Toronto Globe
Tuesday, October 8, 1889

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In legal parlance the old hulk of the steamer ROTHESAY has been “arrested,” on the grounds that she is rapidly deteriorating, and if repaired, would be unsafe for the transport of freight or passengers. The crew has claims to the amount of $1,300 and a general claim for $250.
Toronto Globe
Saturday, October 12, 1889

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John Lasha and others, Plaintiffs, against the steamship ROTHESAY
Pursuant to the order of this honorable court, herein dated 21, Oct. 1889, and the commision of sale issued pursuant thereto, the steamship ROTHESAY, together with her furniture, cables, anchors, and small boats, will be sold at Public Auction, by James Robertson, Deputy Sheriff of the United Counties of Leeds and Grenville on Wednesday the 30th. day of October 1889 at the Town Hall of Prescott.
Toronto Globe (Advert)
Thursday, October 24, 1889

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The captain and crew of the steamer ROTHESAY, have received their pay, $1,300.
Toronto Globe
Monday, October 28, 1889

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Kingston, Ont., Nov. 12 – The Donnelly Wrecking Company has purchased the steamer ROTHESAY, sunk near Prescott. They will raise her and use her for excursion purposes.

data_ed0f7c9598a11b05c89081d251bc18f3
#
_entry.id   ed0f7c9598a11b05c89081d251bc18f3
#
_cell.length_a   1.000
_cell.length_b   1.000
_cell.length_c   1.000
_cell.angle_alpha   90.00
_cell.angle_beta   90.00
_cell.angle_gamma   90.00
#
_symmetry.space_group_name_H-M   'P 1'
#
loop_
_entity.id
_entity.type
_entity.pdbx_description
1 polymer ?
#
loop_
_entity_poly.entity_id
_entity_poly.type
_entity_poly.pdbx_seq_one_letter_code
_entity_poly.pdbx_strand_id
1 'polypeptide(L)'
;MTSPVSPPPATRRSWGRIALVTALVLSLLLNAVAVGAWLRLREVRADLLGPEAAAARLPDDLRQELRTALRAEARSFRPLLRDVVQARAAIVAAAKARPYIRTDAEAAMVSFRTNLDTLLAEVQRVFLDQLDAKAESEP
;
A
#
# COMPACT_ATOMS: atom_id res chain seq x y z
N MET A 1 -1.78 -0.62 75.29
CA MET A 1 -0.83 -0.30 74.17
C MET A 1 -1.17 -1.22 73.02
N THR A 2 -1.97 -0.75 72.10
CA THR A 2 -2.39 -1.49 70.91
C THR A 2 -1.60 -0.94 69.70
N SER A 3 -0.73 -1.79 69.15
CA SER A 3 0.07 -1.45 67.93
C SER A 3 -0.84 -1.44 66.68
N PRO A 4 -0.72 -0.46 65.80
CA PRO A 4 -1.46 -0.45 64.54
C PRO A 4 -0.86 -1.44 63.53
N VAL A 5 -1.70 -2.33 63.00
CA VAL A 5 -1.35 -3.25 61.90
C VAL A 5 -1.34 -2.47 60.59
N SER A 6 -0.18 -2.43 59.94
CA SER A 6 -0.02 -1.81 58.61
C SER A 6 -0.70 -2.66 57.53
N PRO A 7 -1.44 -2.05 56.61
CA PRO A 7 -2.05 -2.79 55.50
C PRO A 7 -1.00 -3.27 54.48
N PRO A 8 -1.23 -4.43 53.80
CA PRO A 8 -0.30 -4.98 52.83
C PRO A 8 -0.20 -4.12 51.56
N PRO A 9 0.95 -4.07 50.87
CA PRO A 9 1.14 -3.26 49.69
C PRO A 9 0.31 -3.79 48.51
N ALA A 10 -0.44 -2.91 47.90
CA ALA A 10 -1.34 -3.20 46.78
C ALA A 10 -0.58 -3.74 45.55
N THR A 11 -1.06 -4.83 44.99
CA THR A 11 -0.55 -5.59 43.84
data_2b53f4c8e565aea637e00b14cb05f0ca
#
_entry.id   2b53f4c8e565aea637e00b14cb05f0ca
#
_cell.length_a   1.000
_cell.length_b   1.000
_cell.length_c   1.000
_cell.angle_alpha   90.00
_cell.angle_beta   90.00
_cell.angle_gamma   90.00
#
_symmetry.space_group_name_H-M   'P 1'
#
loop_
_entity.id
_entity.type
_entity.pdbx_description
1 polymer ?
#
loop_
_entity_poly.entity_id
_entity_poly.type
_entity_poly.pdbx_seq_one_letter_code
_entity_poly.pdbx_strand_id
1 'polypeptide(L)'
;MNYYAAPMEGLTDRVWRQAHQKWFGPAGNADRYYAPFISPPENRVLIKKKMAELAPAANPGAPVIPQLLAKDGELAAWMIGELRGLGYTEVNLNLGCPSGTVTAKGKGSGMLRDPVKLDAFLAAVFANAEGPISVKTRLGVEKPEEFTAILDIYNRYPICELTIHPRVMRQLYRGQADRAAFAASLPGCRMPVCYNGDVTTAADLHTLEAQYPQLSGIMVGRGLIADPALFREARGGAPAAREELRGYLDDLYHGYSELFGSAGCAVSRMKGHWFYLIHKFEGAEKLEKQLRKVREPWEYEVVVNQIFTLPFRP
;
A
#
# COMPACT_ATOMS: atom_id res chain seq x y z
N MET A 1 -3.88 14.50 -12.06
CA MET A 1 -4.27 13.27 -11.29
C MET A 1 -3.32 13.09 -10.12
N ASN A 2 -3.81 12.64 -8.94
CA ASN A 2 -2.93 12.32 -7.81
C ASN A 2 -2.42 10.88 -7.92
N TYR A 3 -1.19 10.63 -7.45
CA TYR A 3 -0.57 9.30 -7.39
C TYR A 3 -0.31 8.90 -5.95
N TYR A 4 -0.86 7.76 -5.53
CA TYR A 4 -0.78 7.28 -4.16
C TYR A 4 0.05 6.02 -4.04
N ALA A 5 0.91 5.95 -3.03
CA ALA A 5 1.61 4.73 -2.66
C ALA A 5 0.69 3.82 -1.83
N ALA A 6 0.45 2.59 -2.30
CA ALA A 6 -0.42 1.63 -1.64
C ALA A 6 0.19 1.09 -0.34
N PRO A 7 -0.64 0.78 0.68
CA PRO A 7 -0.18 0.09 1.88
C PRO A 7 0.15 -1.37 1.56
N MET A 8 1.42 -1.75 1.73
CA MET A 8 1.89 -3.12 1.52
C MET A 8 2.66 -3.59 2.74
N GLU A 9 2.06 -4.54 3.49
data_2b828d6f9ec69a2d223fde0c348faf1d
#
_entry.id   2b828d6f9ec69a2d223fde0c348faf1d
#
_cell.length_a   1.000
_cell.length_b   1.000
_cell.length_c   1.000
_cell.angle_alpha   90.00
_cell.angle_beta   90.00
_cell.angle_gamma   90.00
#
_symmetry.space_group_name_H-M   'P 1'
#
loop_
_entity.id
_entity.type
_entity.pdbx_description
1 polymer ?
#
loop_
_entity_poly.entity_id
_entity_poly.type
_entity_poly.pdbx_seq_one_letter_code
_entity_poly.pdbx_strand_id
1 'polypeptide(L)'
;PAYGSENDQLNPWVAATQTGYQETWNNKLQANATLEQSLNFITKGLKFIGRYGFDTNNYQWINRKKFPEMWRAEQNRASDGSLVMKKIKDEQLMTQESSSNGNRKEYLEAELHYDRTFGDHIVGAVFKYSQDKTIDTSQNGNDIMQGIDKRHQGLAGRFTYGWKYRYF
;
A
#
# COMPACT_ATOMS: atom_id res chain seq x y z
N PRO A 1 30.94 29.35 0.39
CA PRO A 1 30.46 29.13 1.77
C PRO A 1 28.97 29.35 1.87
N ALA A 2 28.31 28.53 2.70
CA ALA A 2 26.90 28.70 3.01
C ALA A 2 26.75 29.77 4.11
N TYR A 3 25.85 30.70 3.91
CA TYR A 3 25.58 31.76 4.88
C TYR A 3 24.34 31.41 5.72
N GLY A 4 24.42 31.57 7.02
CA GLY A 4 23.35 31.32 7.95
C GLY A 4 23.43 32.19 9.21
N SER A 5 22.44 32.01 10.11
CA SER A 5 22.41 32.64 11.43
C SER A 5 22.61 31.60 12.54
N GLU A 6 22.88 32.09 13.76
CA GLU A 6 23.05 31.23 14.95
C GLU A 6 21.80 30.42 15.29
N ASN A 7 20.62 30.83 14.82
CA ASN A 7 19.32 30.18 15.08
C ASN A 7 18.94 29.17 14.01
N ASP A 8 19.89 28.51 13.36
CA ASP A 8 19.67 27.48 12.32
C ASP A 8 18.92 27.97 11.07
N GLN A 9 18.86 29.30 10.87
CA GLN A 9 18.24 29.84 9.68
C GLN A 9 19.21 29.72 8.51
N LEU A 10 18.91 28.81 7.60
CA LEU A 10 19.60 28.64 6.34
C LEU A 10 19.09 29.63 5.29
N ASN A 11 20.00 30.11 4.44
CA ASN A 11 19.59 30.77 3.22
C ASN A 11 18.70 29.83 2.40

The Marine Review
November 12, 1891

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Brockville, Nov. 16. – The steamer ROTHESAY, ashore near Prescott, is rapidly breaking up. Nothing has yet been done towards raising her.
Toronto Globe
Saturday, November 29, 1902

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The sunken steamer ROTHESAY was blown up at Prescott by R.M.C. officers. The wreck was considered a dangerous navigational obstruction. Cost $368.96
Removal of Obstructions
Marine & Fisheries Report
Sessional Papers, Federal
2-3 Edward V111.,A. 1893

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The wreck of the steamer ROTHESAY which lay in about 25 feet of water, 500 feet from shore, in the bay between the upper wharf at Prescott and the wharf at McCarthy’s Brewery, has been blown up under the direction of Capt. C.D.O. Symond R. E. acting for the Dep. of Marine & Fisheries of Canada, and no portion of the wreckage now remains within 20 feet of the surface of the water.
Toronto Globe
Monday, November 18, 1889

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A Baldwinsville Businessman and three fellow members of the Syracuse Skin Divers Club recently discovered what is believed to be the hulk of a cruise ship which sank in the St. Lawrence River near Ogdensburg some 72 years ago.